Press Release: "Editor's Conference Yields Big Results."


Press Release: "Editor's Conference Yields Big Results."






1919 July 29


Press release on the recent "Conference of Colored Editors and Leaders" held in Washington, DC.


National Archives and Records Administration 130/68/3/00 box #3 entry #5 "Negroes" folder


Woodrow Wilson Presidential Library






Immediate Release

President's Strong Stand Against Lynching - Opportunity for Colored Nurses in Army and Probably Early Recall of Col. Young to Active Duty, Follow Urgent Appeal of Race's Spokesmen for Justice.

WASHINGTON, D. C., July 29;

Already there are numerous evidences that the recent conference of Colored Editors and leaders held in this city in June, which was called by Emmett J. Scott, Special Assistant to the Secretary of War, at the Suggestion of the War Department and the Committee on Public Information, to consider the relations of the 12,000,000 Negroes in this country with the general government itself, and to discuss ways and means how each might cooperate most effectively in the work of winning the present world-wide war, is bearing fruit. Three results of the most significant character have been worked out within the past fortnight that fully justify the holding of the conference and other issues not less far-reaching are well on their way toward a satisfactory conclusion.


The first in importance and human interest of the helpful results that may be said to have grown directly out of the recent conference of editors, and the cooperation of Negro leaders and friends of the Negro people, is the frank, positive and unequivocal declaration of the President of the United States against the mob spirit, which has been sent to the four corners of the earth by cable and through the newspapers of this country. President Wilson firm stand for law and order ranks with the finest of the great state papers that have emanated from the White House, and it has electrified the entire country as it has seldom been thrilled before.

It will be remembered by those familiar with the proceedings of the conference at the New Interior Department Building that the full force of the leaders who spoke was marshaled in opposition to the lynchings, burning and inhuman mob violence practiced mainly against colored people in various sections of the country, and that this lack of respect for the common rights of citizens was given as the most potent cause for the unrest among Negroes. This was the underlying reason for bringing the conference together from far-distant points. The proceedings of the Conference reached the President through the Committee on Public Information of which Mr. George Creel is Chairman.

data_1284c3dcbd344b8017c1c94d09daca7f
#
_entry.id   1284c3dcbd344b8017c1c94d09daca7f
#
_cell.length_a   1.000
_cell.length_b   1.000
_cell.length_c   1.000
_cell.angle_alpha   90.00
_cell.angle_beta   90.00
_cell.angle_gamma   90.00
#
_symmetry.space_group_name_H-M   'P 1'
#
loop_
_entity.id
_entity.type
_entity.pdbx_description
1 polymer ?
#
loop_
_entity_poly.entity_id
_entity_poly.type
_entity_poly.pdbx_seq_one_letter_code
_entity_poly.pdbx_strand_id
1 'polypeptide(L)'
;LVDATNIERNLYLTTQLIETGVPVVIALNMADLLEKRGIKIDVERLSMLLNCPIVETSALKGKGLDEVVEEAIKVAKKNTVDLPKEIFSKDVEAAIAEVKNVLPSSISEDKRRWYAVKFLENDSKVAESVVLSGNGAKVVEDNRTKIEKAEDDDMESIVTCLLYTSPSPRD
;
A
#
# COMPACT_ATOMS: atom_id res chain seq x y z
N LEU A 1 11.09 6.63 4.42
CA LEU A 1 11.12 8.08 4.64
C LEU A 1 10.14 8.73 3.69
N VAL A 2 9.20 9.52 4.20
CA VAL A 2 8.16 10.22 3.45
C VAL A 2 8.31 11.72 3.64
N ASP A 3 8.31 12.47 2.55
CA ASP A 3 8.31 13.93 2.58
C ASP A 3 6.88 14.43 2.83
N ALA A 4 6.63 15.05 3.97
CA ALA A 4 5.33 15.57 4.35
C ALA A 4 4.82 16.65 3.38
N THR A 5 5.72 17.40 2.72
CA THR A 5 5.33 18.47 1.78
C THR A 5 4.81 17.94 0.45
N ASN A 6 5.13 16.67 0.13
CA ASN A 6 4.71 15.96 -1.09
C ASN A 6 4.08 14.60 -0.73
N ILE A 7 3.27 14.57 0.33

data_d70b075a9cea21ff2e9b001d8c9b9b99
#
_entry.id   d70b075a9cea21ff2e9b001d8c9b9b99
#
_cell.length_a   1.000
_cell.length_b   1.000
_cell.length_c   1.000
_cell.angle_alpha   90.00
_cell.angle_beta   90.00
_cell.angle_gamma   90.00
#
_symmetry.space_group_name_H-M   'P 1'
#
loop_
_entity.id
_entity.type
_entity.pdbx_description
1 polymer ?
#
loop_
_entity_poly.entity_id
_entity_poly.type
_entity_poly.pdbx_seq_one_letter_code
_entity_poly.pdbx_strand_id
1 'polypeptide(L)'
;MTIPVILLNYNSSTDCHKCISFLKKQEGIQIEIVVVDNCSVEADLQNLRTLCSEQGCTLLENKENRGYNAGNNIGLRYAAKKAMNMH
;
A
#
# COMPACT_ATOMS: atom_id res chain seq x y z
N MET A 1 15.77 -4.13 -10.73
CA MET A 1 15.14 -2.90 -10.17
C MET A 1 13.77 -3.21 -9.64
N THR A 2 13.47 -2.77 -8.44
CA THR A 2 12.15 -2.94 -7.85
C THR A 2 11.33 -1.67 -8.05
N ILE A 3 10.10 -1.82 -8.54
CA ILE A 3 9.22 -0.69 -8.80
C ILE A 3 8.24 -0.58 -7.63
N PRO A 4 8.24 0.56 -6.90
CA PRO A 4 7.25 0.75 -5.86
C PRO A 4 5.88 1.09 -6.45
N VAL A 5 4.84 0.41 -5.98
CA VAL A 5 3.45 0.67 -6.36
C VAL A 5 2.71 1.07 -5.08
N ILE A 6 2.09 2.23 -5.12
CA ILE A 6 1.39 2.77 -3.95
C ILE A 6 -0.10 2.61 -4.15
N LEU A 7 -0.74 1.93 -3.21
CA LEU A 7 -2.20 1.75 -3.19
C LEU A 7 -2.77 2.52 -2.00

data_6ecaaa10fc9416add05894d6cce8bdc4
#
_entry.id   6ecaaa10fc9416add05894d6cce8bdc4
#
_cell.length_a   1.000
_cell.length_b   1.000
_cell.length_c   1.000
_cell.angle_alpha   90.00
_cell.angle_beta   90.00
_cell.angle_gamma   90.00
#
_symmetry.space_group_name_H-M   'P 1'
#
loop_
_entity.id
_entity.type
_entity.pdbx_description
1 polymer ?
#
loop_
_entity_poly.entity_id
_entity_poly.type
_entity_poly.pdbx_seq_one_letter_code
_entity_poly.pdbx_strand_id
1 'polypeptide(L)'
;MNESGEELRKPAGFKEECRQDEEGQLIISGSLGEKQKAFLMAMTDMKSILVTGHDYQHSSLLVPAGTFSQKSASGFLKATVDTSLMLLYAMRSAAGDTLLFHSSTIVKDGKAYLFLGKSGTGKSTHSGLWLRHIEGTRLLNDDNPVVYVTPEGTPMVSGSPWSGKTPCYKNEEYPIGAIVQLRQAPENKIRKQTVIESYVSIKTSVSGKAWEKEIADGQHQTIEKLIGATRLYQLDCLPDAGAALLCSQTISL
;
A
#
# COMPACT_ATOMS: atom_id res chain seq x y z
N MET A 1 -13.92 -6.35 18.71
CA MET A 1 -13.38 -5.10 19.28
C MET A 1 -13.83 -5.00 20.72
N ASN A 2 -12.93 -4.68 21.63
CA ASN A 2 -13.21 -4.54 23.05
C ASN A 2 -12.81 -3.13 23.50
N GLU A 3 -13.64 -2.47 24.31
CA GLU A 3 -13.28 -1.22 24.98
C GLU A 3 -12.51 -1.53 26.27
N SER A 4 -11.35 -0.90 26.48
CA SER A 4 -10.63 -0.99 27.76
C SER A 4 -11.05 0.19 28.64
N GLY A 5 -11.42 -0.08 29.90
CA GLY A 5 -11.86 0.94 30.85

The President's message is a wholesome rebuke to ruthless violators of the law, who almost invariably think they will be immune from punishment by the courts or by an outraged public opinion.

The colored people are jubilant over the timely and straightforward pronouncement of the President of the United States and that such an utterance from the highest authority in the land will cause a wave of patriotic enthusiasm among them and inspire a keener impulse to assist in the many constructive war activities throughout the Republic can not be doubted.


The second outstanding achievement growing out of the conference is the opening made for the employment of the large number of colored trained nurses who have patriotically registered their names with the American Red Cross Society for work among the colored troops on the field and in the base hospitals. The conference strongly urged that these skilled nurses be used at the earliest possible opportunity.

According to an announcement made through the office of the Special Assistant to the Secretary of War last week, plans have been laid by the Surgeon-General of the Army to have colored nurses assigned to six of the base hospitals in this country where approximately 38,000 colored troops are stationed; namely: Camps Funston, Dodge, Grant, Taylor, Sherman and Dix, and with a practical certainty that these skilled agents of mercy will have a further opportunity for service among the colored soldiers overseas. With the constant increment of colored men in the army the number of women to be utilized must be correspondingly enlarged from time to time, with a constantly expanding area of usefulness and [illegible] influence. This signal triumph has heartened beyond measure the women of our land, who are called upon on time of war to make the heaviest sacrifices - and yet are the most willing to sacrifice and to serve when called upon to do so. This is the second big achievement that may be justly credited to the recent conference and it will prove to be a vital factor in alleviating the unrest that has been breaking down the morale of Negro Americans.


The early recall to active duty of Colonel Charles Young, the idol of the young colored men of red blood and sturdy public spirit, also urged by the conference, is before the War Department. It has become known that the Secretary of War from the very beginning has sympathetically considered the whole matter of utilizing the valuable military experience and services of Colonel Young, who, until his retirement some months ago, was actively identified with the Regular Army.

The two concrete results here referred to, and the third one now "on the lap of the gods", would seem to justify the recent Conference of Colored Leaders and Editors, who sacrificed time and business interests to crystallize requests into tangible realities, and demonstrate the value of intensive cooperation with the National Government.




Unknown , “Press Release: "Editor's Conference Yields Big Results.",” 1919 July 29, TI00155, Race and Segregation Collection, Woodrow Wilson Presidential Library & Museum, Staunton, Virginia.